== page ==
How Far Would You Go to Get What You Deserve?



When I found out I got a new job, the first thing I did was place a book order. Although I have approximately 129 books on my “Want To Read” list, I picked three. One of them was You Deserve Each Other, the debut novel by Sarah Hogle.


I’d originally seen this book in a romance novel haul on YouTube and was excited when the booktuber gave it five stars. Then I saw it hyped up a few more times from the reading community on Twitter and decided I had to give it a go.


This is a book that I read in a single day, almost in just one sitting, and I’m so glad I made the decision to buy it!


Summary

We open on the second date between Naomi and Nicholas. They’re going to share their first kiss that night, and they’re both clearly nervous.


Immediately, we jump forward in time and see how now, the opposite is true. That love or lust is gone. Naomi can hardly stand Nicholas, but there’s a problem. They’re engaged, and if the wedding is called off, she’d have to foot the bill.


What seems to be the issue? From Naomi’s perspective, we see his lack of attention, his doting on his mother and not on her, his inability to stand up for his fiance to his mother, his lack of affection, his business at work, his opposite of thoughtfulness, etc. He seems like a nightmare!


But remember… we only get to see Naomi’s side of things, as she is the narrator.


One day, during an argument, Naomi finds out Nicholas is just as miserable as she is, but isn’t calling off the wedding for the exact same reason. Hijinks ensue to see who can get one to break up with the other first.


As time goes on, Naomi realizes she’s not exactly blameless in the demise of their relationship. Maybe she wasn’t paying close enough attention, either.


Somewhere along the way, these mean-spirited pranks turn into jokes which turn into a friendship. Can it turn into love again, before they’re out of time?


Review

Okay, let me start off with the really, really good. It’s possible that given my reality, I really resonated with Naomi’s job search, but I thought it was so smart to have Naomi be a not college educated woman who is happy and takes pride in her small shop job.


She didn’t need to have a degree and a corporate job to be Nicholas’s equal.


Of course, she struggles with this throughout the novel but that felt so real and important to me. It’s rare to have a woman be going through that in a romance/chick lit novel and so I give major props to Sarah Hogle for writing that.


As time went on, I understood Nicholas’s perspective more and I found myself really liking him. I felt bad for the way Naomi had detached from the relationship and loved the way he started standing up to his mother in Naomi’s defense.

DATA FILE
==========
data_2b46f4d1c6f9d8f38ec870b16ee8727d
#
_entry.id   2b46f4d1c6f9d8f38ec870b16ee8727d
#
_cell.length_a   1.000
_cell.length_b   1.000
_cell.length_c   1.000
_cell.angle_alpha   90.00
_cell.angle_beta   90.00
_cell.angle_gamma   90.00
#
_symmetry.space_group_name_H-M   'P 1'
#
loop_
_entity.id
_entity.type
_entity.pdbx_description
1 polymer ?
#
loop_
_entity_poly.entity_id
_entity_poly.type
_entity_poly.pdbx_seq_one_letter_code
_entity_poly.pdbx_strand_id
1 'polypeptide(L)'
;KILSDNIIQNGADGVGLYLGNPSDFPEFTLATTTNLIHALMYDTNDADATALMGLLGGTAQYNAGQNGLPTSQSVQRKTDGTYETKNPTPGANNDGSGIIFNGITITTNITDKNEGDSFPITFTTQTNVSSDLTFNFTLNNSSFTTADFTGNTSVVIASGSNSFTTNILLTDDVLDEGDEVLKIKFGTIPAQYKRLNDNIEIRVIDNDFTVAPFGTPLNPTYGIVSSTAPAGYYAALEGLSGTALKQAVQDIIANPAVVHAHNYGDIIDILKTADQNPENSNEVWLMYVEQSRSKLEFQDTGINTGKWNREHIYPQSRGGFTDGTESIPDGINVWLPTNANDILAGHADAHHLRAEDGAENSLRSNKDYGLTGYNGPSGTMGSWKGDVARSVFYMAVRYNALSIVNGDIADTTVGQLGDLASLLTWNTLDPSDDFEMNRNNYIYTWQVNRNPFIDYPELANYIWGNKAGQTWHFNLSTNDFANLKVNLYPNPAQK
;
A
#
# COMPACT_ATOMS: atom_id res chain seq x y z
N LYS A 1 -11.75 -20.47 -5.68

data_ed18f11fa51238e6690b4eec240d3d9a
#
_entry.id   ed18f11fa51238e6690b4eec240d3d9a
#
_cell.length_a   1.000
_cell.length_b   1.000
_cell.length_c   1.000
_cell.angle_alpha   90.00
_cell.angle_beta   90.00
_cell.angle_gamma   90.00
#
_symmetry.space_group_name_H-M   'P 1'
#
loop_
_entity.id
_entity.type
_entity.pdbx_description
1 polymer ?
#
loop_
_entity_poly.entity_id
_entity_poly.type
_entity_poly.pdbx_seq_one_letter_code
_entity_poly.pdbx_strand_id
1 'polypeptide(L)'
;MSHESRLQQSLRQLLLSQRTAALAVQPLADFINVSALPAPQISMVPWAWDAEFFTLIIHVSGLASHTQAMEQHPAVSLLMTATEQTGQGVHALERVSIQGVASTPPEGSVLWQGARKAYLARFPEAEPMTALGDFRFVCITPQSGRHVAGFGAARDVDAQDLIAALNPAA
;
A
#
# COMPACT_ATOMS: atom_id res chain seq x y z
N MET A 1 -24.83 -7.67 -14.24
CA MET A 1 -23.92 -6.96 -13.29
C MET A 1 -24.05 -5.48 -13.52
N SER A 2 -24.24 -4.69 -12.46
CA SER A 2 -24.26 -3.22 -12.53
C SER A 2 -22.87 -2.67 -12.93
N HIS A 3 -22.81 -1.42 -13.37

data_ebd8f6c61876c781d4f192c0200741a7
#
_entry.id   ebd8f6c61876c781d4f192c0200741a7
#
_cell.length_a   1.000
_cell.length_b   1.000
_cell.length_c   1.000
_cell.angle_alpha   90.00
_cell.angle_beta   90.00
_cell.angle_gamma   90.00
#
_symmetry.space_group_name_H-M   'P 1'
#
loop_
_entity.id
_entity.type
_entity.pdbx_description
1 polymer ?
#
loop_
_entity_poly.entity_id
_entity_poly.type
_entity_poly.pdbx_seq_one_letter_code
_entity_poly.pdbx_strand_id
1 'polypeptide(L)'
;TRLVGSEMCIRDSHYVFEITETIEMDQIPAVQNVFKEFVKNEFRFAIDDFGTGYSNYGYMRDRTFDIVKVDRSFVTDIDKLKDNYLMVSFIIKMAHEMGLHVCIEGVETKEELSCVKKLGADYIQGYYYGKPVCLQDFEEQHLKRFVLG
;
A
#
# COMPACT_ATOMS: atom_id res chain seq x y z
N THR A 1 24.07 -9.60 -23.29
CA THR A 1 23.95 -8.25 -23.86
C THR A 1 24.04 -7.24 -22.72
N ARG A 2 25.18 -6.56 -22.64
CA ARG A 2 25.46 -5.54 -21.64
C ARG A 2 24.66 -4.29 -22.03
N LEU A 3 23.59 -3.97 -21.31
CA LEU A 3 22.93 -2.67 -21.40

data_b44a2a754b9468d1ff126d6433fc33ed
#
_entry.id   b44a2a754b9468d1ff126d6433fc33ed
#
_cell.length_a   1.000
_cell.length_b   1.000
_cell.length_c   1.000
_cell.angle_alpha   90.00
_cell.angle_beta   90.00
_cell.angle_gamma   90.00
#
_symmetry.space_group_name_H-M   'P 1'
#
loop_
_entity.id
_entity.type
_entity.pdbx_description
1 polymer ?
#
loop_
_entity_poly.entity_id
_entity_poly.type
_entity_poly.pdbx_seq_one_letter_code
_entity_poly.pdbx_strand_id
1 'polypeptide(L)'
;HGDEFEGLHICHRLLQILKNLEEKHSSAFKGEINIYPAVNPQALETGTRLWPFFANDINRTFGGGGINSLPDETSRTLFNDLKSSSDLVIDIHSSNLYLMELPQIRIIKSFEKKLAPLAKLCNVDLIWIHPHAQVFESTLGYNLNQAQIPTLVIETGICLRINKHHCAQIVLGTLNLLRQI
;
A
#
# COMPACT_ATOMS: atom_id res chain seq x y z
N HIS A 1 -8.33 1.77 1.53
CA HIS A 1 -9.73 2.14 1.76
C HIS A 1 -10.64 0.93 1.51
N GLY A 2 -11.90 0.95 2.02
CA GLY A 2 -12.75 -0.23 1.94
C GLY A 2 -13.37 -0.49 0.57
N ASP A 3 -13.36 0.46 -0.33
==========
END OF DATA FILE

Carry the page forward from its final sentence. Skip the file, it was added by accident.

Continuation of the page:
Because holy shit is that woman a monster.


I hate saying that because being super attached to your only son is a well-known and well-worn trope, but usually there is resolution. Mrs. Rose gets no redemption arc. And there’s a difference between over-the-top loving your son and actually being mean. Having Naomi’s dress taken in to a size zero and refusing to let her eat cake at Thanksgiving so she can fit in it (when the wedding is still two months away and Naomi’s never been a size zero in her life) is just plain cruel. I despised her.


Back to Nicholas.


The one thing that frustrated me with him is that little things that were mentioned went ignored. He never faced the music for purchasing a house without his fiance’s opinion.


Naomi mentions that he forced them to hang out with his friends on her birthday, but never confronts him about that. I wish she’d stood up for herself about these small moments, but they get mentioned and then brushed over. I’m glad they work through it, although I wanted to know what he would have said about this birthday in particular.


One thing Sarah Hogle did that I just loved was withholding the story of how they first met. Their “meet-cute” if you will. You don’t really realize it when the book starts on the second date, but as time goes on, there are little mentions of how they met and by the end (if you’re like me) you’re dying to know!


The payoff was adorable and wonderful. I loved that brief flash back at the end, it brought everything full circle.


This book was romantic, funny, easy to read, so enjoyable and unique. Lovers to enemies to lovers is a smart twist on the enemies to lovers trope, and I thought the whole thing just felt like a book I’d never read before.


But, and take this with a grain of salt, my biggest complaint is that this book is also sad.


As someone in a serious, committed relationship, it devastated me how Naomi and Nicholas treated each other. I had to lay on my boyfriend’s chest for 15 minutes while reading this just to comfort myself. It broke my heart that two people who were once so in love now acted this way towards one another, and it went on and on.


“Are we ever going to end up like this?” “I never, ever want this to be me.” “I can’t imagine ever getting to this point.” “Why are they so mean to each other?”


These thoughts cycled through my head the entire time I was reading. I said take this with a grain of salt because I am a sappy romantic and the experience of reading this in a relationship versus single is probably quite different. But I hope no one ever reads this book and says “that’s the relationship I want.” It’s not healthy, and honestly they probably should have broken up and moved on.


Having said all that, I still loved reading You Deserve Each Other and am glad it felt so new and fresh. I highly recommend reading this one, either as entertainment or as an example of what not to do. Or both!


4 out of 5 stars.

Red Hot Reads | © 2023 by Scarlet Marie

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